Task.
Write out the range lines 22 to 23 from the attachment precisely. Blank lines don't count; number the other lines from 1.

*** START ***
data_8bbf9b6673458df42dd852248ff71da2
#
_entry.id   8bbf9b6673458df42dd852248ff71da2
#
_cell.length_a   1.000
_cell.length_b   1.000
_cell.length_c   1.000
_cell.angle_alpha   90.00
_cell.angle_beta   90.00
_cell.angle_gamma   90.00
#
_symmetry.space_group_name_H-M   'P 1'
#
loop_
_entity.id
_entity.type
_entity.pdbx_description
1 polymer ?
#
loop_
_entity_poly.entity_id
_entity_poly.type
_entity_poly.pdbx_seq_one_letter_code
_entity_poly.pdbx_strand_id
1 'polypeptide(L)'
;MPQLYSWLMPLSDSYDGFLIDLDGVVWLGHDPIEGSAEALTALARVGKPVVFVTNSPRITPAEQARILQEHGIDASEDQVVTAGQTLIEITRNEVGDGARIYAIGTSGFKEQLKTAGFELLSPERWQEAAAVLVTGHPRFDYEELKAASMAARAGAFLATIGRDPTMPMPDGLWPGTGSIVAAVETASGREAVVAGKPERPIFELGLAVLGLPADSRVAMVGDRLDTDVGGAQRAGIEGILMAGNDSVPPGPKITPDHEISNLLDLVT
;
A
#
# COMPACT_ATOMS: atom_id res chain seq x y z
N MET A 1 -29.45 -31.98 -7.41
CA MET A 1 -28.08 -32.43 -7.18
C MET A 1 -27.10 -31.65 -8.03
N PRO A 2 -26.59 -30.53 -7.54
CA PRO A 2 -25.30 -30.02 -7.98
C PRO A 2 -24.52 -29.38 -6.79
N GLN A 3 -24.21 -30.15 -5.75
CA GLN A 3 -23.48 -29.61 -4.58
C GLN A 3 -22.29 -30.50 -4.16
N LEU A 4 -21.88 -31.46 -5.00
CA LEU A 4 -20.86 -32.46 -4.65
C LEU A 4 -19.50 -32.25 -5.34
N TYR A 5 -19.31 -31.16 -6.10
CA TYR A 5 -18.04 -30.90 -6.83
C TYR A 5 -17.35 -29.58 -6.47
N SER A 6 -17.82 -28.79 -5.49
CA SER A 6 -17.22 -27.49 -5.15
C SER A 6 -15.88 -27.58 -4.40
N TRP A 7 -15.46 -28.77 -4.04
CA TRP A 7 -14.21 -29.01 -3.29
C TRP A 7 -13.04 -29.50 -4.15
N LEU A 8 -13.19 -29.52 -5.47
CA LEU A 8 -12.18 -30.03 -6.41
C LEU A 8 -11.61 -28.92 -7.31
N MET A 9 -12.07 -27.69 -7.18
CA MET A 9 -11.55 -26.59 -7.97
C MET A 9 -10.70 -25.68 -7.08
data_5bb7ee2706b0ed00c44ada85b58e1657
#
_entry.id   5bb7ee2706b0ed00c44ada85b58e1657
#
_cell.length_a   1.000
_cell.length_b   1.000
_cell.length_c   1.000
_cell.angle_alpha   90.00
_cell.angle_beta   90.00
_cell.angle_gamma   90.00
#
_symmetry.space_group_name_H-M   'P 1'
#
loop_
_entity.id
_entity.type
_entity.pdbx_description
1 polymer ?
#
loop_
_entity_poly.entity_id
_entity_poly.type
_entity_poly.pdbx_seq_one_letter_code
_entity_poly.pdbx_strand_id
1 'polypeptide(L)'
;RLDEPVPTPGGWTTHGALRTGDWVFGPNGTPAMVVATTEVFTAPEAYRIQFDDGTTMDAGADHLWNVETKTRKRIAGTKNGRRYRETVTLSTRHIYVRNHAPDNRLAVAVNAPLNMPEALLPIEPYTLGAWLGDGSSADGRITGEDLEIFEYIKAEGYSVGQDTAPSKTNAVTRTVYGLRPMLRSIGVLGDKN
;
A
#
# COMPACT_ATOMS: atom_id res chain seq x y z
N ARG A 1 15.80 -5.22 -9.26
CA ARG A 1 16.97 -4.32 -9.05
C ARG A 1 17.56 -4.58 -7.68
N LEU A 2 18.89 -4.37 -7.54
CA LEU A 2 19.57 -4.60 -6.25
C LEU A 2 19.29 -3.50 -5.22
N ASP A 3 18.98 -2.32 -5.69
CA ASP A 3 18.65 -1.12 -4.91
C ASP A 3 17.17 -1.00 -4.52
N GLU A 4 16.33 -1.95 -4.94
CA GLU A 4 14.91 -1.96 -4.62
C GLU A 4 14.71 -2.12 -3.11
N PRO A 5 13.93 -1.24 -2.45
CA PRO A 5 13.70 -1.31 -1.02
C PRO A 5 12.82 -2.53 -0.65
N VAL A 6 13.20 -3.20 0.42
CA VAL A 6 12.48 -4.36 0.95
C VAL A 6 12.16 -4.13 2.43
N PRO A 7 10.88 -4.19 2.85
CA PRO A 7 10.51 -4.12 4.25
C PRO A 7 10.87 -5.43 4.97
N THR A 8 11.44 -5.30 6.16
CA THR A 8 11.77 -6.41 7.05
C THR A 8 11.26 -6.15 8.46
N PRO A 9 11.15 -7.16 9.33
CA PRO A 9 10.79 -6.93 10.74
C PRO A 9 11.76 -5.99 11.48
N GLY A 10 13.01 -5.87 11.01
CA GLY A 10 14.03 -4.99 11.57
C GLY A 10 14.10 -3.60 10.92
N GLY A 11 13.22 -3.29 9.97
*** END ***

_entity_poly.type
_entity_poly.pdbx_seq_one_letter_code